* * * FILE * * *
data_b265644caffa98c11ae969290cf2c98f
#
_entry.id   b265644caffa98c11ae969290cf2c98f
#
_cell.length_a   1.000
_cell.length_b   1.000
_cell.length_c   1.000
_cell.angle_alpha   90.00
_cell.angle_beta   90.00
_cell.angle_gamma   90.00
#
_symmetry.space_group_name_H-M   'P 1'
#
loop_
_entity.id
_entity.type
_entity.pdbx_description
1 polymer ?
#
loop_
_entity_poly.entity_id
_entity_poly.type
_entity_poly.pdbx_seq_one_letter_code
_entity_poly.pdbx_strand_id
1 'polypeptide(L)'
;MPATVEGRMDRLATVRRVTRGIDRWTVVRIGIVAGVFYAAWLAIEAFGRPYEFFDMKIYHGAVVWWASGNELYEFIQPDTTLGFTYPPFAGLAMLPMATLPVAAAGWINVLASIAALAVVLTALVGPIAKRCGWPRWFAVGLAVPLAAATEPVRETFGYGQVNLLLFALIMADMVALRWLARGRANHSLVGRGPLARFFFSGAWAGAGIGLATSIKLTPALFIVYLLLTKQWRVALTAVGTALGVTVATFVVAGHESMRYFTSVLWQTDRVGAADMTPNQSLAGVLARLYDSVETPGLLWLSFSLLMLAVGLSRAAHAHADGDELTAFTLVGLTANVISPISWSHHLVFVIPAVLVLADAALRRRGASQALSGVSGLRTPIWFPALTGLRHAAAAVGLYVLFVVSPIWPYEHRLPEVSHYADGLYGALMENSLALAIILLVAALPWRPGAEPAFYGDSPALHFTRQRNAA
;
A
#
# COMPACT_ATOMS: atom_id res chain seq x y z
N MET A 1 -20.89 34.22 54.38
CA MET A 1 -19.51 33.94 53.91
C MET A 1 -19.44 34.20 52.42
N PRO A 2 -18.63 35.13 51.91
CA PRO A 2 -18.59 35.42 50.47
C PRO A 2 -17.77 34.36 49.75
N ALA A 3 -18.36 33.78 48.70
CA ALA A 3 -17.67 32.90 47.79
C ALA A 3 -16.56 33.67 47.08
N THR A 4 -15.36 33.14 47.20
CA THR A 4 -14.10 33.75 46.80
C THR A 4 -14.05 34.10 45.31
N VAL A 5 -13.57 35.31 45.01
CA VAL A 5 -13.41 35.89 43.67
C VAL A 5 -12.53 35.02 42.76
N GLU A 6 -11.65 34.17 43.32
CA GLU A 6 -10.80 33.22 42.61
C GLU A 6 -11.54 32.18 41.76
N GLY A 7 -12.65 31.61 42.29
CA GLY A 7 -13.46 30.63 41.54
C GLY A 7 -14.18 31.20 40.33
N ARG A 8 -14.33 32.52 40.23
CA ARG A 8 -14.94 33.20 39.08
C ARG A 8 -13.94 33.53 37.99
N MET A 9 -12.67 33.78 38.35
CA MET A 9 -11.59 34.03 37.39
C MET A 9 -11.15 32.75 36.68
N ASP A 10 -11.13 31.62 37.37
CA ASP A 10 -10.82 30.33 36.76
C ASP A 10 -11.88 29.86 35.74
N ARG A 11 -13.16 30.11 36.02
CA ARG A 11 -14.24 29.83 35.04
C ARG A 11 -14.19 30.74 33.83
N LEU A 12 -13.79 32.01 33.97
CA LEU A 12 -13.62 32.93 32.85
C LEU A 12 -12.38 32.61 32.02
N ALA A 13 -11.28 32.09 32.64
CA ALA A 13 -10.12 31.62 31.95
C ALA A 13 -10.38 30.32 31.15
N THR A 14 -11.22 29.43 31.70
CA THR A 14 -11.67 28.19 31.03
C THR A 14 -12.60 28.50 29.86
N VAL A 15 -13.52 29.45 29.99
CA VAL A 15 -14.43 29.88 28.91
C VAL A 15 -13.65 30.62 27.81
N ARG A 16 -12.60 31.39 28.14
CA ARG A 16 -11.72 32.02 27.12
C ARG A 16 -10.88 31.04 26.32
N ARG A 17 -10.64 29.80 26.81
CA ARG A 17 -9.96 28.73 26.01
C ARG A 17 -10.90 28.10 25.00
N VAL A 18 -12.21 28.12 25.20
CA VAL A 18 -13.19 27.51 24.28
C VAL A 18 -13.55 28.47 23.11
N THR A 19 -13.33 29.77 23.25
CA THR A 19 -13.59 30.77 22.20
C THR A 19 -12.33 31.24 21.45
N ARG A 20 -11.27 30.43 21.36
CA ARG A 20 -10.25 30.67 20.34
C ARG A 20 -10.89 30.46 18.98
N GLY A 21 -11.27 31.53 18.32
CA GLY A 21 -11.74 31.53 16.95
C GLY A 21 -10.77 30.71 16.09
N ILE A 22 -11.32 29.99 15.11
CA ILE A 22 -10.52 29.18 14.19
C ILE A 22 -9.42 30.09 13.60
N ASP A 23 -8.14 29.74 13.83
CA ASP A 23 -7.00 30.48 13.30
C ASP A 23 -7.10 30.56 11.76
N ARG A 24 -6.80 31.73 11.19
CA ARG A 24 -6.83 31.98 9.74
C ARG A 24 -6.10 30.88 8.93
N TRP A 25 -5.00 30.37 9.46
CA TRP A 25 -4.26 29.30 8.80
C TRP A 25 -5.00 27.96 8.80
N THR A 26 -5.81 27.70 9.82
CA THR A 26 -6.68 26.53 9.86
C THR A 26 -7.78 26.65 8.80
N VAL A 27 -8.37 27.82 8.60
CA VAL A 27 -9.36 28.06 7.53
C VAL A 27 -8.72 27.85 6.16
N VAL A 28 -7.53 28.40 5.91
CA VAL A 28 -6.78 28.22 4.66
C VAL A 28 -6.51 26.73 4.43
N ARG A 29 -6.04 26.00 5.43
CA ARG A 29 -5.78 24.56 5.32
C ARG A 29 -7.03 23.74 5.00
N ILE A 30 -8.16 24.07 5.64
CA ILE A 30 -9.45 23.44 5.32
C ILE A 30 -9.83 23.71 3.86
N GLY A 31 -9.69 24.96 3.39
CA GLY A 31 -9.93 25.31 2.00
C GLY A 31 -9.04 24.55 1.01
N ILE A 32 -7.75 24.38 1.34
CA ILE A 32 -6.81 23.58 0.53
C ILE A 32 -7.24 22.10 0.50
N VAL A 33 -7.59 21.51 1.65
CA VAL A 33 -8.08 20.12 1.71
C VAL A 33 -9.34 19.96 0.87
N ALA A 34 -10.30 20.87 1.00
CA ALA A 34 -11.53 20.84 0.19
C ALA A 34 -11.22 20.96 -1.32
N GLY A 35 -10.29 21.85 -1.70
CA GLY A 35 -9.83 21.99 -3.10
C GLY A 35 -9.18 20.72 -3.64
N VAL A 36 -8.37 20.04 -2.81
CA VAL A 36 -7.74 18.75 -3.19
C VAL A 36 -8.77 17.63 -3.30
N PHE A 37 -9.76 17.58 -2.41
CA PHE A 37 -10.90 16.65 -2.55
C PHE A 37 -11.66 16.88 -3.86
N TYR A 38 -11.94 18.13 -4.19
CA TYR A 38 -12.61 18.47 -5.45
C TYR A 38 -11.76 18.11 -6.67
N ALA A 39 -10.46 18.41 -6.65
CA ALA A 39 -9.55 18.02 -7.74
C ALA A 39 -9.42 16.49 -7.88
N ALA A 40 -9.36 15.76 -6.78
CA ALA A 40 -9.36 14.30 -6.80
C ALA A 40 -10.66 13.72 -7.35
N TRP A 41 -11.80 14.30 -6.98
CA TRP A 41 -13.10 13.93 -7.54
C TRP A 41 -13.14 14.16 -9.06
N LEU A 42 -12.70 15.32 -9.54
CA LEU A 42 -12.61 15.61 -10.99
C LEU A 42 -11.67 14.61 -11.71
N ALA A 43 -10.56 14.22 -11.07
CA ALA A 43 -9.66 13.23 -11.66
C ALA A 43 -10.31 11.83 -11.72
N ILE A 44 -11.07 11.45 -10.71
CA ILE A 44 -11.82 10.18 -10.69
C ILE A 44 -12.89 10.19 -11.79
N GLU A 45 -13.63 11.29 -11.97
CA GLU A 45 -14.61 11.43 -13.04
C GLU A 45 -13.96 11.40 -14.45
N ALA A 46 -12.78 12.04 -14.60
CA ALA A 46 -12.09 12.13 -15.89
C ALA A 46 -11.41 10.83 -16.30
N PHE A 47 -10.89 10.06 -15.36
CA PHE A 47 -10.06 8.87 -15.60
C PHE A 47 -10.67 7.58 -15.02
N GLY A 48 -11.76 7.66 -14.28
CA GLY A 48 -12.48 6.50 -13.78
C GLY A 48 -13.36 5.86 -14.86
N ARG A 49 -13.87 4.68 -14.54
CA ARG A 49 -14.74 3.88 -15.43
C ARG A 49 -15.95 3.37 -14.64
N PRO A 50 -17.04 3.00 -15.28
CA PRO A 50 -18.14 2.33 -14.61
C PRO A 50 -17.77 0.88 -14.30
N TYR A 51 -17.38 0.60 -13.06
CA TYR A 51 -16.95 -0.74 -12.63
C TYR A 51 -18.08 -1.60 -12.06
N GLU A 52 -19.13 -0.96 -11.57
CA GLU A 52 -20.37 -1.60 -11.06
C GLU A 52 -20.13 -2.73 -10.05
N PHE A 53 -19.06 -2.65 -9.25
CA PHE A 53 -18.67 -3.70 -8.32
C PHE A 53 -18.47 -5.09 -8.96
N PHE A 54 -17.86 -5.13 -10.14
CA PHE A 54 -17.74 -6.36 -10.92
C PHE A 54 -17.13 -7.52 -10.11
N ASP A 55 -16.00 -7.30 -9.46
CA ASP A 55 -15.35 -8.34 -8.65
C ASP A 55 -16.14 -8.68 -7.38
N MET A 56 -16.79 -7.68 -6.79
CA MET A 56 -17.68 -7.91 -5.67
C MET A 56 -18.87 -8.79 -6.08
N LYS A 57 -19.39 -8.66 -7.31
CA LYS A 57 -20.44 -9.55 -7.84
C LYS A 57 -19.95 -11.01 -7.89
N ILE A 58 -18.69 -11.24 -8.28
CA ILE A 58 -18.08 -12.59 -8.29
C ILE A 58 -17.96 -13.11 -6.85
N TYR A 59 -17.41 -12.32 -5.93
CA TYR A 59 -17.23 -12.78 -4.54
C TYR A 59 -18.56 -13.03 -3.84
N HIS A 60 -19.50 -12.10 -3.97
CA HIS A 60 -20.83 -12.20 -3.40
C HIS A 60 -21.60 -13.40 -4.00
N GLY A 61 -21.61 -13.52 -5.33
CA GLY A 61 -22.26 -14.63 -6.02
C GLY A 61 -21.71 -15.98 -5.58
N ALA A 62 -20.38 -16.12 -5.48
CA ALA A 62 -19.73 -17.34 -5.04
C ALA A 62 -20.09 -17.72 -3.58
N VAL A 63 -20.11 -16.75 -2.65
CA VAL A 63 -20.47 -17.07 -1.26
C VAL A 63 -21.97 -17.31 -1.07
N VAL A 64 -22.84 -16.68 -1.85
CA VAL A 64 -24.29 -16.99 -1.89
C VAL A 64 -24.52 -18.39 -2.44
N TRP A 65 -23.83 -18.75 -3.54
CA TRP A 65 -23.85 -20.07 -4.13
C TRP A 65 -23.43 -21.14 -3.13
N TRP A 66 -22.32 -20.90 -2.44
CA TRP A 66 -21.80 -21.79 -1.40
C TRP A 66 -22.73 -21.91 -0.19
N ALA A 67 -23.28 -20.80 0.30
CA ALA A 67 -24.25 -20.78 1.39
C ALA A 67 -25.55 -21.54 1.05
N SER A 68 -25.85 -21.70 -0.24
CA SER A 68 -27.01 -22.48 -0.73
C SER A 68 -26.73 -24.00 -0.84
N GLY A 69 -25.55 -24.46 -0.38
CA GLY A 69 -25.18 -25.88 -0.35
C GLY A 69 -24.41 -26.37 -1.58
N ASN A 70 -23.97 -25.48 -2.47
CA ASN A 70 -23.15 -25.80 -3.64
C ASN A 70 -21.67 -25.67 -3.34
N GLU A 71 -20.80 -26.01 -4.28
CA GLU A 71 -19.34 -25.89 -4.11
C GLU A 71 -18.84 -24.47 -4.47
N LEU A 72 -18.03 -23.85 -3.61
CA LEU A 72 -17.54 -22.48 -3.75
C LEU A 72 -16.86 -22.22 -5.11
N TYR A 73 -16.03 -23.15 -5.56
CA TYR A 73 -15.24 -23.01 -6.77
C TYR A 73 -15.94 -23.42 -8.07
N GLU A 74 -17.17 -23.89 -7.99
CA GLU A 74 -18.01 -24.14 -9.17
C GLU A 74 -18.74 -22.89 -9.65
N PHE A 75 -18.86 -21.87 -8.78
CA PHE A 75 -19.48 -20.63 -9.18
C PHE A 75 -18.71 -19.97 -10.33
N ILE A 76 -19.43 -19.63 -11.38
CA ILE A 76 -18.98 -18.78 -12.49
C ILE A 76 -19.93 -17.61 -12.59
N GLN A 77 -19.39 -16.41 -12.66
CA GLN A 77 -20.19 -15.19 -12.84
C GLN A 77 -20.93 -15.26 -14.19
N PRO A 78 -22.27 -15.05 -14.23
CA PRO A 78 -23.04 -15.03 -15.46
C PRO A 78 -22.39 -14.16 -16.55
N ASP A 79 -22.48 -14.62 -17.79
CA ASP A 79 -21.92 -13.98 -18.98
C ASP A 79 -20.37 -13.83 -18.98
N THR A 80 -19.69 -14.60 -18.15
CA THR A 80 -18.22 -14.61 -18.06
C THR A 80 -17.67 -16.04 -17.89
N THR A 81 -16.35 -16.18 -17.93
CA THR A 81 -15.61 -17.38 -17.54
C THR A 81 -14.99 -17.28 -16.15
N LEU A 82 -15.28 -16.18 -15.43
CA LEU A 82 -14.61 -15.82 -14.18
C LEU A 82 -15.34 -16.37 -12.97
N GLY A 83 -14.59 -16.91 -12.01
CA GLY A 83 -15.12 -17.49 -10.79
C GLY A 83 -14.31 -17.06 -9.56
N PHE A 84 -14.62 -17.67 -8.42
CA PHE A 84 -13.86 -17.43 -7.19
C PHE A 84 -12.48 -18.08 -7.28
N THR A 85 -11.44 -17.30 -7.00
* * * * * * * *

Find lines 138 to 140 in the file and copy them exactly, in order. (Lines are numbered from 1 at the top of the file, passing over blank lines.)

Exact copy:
C VAL A 36 -8.77 17.63 -3.30
N PHE A 37 -9.76 17.58 -2.41
CA PHE A 37 -10.90 16.65 -2.55